The trait observations included in FRED 2.0 have been collected from many different types of roots. You may want to consider selecting only a subset of these root measurements for your analysis (for example, living roots only, absorptive fine roots only, or first-order roots only).
In addition to important root traits such as diameter (or diameter class) and color, ancillary root sampling metadata can facilitate accurate comparisons of root traits within- and among species by indicating whether roots were:
- Fine roots, coarse roots, belowground stems, rhizomes, a mixture of these organs, or the total root or belowground system [Column ID F00055]
- Within a specific range of root diameters [Column ID F00949 and F00950]
- A given age [Column ID F00061]
- Associated with a specific root functional class (e.g., absorptive or transport fine roots, or a mixture of both) or heterorhizy class (e.g., fibrous or pioneer roots) [Column IDs F00060 and F00066]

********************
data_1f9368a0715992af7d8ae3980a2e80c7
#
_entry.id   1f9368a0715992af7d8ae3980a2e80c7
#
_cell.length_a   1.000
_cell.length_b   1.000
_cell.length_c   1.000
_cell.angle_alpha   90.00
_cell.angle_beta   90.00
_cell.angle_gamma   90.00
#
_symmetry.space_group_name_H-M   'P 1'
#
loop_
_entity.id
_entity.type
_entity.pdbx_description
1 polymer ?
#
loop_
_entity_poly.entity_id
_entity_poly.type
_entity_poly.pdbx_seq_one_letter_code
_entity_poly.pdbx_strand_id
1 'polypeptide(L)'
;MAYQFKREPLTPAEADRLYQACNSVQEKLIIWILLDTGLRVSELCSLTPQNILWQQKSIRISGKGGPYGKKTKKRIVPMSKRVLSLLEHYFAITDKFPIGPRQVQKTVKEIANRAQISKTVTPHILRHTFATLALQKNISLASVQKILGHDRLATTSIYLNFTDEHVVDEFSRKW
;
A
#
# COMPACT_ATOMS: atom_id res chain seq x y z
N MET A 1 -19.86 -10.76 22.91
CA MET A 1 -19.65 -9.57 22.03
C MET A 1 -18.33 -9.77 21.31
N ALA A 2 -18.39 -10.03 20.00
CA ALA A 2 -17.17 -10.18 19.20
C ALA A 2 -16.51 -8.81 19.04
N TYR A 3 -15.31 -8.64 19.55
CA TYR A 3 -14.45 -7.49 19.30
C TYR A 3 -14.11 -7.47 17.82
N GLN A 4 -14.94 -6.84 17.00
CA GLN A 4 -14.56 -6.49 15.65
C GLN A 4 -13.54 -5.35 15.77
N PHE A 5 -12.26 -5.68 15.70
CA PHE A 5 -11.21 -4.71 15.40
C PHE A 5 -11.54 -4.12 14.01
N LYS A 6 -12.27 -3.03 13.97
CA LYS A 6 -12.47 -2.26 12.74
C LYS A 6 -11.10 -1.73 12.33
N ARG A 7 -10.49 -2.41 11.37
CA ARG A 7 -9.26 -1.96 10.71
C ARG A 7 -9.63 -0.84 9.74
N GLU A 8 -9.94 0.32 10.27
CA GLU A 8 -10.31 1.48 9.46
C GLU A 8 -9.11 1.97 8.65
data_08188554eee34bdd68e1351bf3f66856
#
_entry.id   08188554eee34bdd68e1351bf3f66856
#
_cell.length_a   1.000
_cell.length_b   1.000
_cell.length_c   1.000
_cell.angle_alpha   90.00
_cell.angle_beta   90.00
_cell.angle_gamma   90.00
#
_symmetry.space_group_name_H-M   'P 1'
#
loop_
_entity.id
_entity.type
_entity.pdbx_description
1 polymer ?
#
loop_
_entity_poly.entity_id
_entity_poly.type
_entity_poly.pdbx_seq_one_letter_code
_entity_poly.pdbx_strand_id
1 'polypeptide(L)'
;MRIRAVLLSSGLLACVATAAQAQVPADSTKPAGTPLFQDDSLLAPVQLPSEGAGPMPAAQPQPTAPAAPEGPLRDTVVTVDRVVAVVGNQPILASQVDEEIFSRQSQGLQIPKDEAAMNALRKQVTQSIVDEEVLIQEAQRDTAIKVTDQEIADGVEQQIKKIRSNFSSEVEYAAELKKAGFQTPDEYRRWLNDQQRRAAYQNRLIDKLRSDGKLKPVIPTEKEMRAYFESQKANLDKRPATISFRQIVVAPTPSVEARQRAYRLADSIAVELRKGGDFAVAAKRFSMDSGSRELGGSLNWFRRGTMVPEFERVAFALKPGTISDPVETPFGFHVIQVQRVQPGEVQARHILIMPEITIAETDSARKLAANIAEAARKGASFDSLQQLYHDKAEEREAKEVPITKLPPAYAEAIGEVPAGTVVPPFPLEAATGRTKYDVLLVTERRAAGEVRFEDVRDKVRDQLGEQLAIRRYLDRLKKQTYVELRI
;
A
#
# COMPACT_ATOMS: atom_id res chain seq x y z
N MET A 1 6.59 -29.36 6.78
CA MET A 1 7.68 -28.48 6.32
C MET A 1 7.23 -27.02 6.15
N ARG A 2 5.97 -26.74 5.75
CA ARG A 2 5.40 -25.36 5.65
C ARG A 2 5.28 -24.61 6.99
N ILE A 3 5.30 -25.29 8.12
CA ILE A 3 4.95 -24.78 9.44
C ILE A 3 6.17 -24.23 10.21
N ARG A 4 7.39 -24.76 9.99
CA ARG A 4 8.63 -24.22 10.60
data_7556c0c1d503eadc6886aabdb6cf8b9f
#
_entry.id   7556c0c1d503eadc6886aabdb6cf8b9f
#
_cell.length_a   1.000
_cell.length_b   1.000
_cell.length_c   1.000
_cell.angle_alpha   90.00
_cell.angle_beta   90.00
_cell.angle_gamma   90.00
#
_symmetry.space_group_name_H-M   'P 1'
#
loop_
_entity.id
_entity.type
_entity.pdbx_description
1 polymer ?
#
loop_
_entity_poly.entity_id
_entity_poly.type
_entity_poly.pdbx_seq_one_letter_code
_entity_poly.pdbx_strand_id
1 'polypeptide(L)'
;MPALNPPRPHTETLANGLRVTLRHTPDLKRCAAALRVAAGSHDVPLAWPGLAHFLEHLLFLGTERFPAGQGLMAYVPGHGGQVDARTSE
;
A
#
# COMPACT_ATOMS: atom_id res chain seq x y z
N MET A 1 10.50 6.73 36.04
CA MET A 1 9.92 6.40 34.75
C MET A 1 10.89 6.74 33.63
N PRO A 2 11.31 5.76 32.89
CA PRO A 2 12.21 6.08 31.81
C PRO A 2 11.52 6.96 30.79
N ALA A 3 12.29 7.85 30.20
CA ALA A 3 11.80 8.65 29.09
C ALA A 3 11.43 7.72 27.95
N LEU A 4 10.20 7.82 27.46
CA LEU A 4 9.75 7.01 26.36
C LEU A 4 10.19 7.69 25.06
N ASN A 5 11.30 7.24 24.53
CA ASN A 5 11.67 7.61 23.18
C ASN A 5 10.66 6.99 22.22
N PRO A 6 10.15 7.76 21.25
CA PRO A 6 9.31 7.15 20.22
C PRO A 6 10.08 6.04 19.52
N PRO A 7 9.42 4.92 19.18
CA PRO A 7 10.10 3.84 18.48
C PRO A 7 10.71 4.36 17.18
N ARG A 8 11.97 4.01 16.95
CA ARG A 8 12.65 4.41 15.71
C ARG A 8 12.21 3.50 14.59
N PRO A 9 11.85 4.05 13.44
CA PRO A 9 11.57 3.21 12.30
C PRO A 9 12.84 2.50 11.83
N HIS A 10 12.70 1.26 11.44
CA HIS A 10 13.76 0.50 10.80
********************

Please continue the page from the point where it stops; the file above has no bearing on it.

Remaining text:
- Associated with a specific root order (generally 1-7) [ Column ID F00056] or a range of root orders [Column IDs F00057 and F00058]
- Ordered according to a centripetal or centrifugal numbering scheme [Column ID F00059]
- Living or dead (or a mixture of both) [Column ID F00064]
- Collected from a given soil depth [Column ID F00985]
In turn, ancillary data associated with plant growing conditions indicate the conditions under which the root traits were measured, for example, whether roots were:
- Collected from plants growing in situ (i.e., under field conditions), in pots, or in hydroponic solutions [Column ID F01156] and if plants were grown indoors or outdoors [Column ID F01158].
- Collected from across observational gradients, or from experimental treatments that included nutrient, water, temperature, elevated [CO2], burning, disturbance, girdling, or light manipulations and their associated controls [Column ID F01159].
These are only a few of the many ways in which the root trait observations in FRED 2.0 can be organized for comparison.